You always provide some information/guidance/suggestions, and that is greatly appreciated.

 

Rearguards,

Badder

 

 

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Fresh layers of PoP are being added, the first of which are being poured around the central piece of MDF to equal the level of the frame. Although the plaster touch-dries very quickly, it takes a day or two to cure fully.

 

I will run out of plaster very shortly so will have to purchase another 2kg bag tomorrow. Hopefully that will be enough to finish the terrain by the end of the weekend. I envisage that the highest point at the rear of the diorama (where it is chopped off by the frame) will be approximately 2cm above the level of the frame, while the flat area where the building sits will be 1cm above.

 

There will now be a distinct step down from the cobbled area which will itself extend along the front of the stairway and out past the limits of the porch. I have decided to face this step with a supporting stone wall. The double doors though, will be accessed by a cobbled ramp.

 

TFL

Badder

 

 

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A few weeks ago, I was in a supermarket and saw some staff dismantling a display stand for some kind of promotion, and saw that the base was made from what looked like white plastic about 60cm x 40cm and 5mm thick. I approached them and asked if they were throwing it away, which they were. I asked them if I could have it, and after they consulted with a manager, I was allowed to take it home.

 

This is the stuff I used in the preceding photo, to show the area of ground I am going to raise.

 

Now, it turns out that it isn't polypropylene or some similar strong plastic, but some kind of very high density polystyrene. It is flexible, and light, but strong. I doubt it would snap unless bent over almost in half. It is easy to cut with a sharp blade though. I was going to keep it as a source of bases, or as 'filler' for smaller dioramas ,or vignettes, but I'm going to use a part of it for this diorama. It will save me using so much plaster, will keep the weight down, and will speed things up a little.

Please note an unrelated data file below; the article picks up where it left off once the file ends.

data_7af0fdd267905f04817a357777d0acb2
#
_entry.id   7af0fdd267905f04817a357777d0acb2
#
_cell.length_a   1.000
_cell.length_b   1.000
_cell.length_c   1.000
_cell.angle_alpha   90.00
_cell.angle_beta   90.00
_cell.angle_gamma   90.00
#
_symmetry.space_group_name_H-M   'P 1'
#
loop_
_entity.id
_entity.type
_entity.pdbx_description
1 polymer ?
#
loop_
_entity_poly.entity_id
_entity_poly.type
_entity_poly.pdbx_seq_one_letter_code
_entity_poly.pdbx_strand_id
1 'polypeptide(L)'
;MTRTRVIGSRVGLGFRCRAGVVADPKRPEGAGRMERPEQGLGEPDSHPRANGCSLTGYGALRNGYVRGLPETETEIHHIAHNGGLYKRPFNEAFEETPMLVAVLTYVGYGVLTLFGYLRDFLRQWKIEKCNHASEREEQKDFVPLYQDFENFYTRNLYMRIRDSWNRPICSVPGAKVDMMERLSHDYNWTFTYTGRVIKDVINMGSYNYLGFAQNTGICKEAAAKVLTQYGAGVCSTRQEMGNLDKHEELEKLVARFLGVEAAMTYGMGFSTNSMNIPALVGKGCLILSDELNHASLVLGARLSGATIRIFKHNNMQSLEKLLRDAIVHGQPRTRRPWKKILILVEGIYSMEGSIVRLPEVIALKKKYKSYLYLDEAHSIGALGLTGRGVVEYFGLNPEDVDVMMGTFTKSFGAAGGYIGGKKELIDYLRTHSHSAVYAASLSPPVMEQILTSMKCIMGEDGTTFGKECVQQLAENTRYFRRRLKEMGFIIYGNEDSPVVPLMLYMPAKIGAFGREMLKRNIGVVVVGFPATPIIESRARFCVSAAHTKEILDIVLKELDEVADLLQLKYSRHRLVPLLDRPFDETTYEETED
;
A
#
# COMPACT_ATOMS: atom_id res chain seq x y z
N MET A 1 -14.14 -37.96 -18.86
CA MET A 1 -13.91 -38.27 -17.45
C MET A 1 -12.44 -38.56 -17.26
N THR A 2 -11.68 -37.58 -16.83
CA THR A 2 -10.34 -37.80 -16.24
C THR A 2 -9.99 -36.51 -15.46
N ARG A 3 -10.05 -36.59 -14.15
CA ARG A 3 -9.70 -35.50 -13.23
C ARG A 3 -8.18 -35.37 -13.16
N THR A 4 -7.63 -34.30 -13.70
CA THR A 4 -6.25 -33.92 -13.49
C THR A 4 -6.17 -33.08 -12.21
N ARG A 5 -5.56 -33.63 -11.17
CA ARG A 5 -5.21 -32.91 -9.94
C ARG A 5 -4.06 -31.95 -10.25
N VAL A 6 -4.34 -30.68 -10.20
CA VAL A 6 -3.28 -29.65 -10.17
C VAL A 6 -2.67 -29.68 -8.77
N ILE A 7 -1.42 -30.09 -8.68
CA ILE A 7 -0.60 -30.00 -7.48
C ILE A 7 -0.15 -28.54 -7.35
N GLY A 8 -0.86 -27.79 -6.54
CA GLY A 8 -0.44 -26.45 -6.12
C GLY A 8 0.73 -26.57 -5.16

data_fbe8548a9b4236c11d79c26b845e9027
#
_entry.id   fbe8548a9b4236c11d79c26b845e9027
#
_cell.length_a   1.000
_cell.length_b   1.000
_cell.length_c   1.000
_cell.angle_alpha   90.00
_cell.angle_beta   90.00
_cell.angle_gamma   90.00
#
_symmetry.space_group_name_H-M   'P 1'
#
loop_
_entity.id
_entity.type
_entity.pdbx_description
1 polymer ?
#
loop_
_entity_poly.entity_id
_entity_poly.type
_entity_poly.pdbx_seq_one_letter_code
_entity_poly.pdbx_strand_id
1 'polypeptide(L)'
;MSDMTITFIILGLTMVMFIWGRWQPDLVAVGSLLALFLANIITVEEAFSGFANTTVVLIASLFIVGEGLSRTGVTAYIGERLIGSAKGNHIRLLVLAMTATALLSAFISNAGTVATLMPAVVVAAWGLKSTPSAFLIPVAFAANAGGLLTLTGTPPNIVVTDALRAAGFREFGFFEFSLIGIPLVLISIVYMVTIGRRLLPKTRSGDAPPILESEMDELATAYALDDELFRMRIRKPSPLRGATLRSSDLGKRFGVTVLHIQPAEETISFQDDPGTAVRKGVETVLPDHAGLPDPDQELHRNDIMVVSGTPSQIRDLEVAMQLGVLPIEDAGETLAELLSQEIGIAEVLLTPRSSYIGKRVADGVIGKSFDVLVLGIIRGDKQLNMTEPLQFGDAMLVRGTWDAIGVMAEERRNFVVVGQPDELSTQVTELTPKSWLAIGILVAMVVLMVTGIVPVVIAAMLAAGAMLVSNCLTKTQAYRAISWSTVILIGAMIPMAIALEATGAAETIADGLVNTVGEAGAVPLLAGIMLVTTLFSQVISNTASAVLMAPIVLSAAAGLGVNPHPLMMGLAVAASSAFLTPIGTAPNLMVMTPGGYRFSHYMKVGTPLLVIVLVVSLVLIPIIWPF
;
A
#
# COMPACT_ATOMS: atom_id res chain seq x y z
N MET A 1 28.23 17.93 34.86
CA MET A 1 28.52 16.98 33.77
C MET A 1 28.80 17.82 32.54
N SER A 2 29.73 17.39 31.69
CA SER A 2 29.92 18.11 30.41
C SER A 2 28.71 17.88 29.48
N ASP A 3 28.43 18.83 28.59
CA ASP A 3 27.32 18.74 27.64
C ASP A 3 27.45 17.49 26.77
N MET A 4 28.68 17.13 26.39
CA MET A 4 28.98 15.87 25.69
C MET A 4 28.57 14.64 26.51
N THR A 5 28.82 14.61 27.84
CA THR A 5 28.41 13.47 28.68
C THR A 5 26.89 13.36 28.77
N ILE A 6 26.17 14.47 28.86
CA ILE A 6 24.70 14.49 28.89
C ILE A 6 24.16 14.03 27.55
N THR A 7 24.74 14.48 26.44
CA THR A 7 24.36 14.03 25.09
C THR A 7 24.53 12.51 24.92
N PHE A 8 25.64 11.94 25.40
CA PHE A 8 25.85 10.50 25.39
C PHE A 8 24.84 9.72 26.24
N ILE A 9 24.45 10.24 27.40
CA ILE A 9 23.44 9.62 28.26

So, I've CA'd the cobbles to this instead and will fix the building to it as well. A further layer of the stuff will fit under this, and the whole lot will be PVA'd and screwed down to the MDF. 

 

243916DSC09743.jpg

At some point I am going to have to fix the building to the 'stuff'. The best way, I think, will be to use internal brackets. There are plenty of potential fixing points within the building.

 

But before that I will trim the top layer of 'stuff' so that the building sits precisely on top,  I will then trim the lower layer so that its footprint is larger than that of the building. When the time comes I can then plaster over the bottom layer and up to the base of the building.

 

TFL

Badder

Edited by Badder

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This 'stuff' is a fantastic material. It cuts beautifully with little more than medium finger pressure on the scalpel, it cuts neatly, and can even be carved into any shape. In the photo below, the lower layer was cut along the nearest edge in ONE stroke but using heavy pressure instead of medium. It's a very neat cut as you can see. This stuff would be excellent for scratch-building anything from buildings to Imperial Star Destroyers.

It's a shame it will be impossible to source any more.

If anyone can tell what this 'plastic' is, and if it's available to the public in small quantities, please let me know!

 

466944DSC09744.jpge

 

If anyone was wondering how I'm going to use internal brackets to fix the building to the top sheet of 'stuff', fear not my stupidity, I was going to cut the centre of the sheet out so as to give me access to the inside of the building.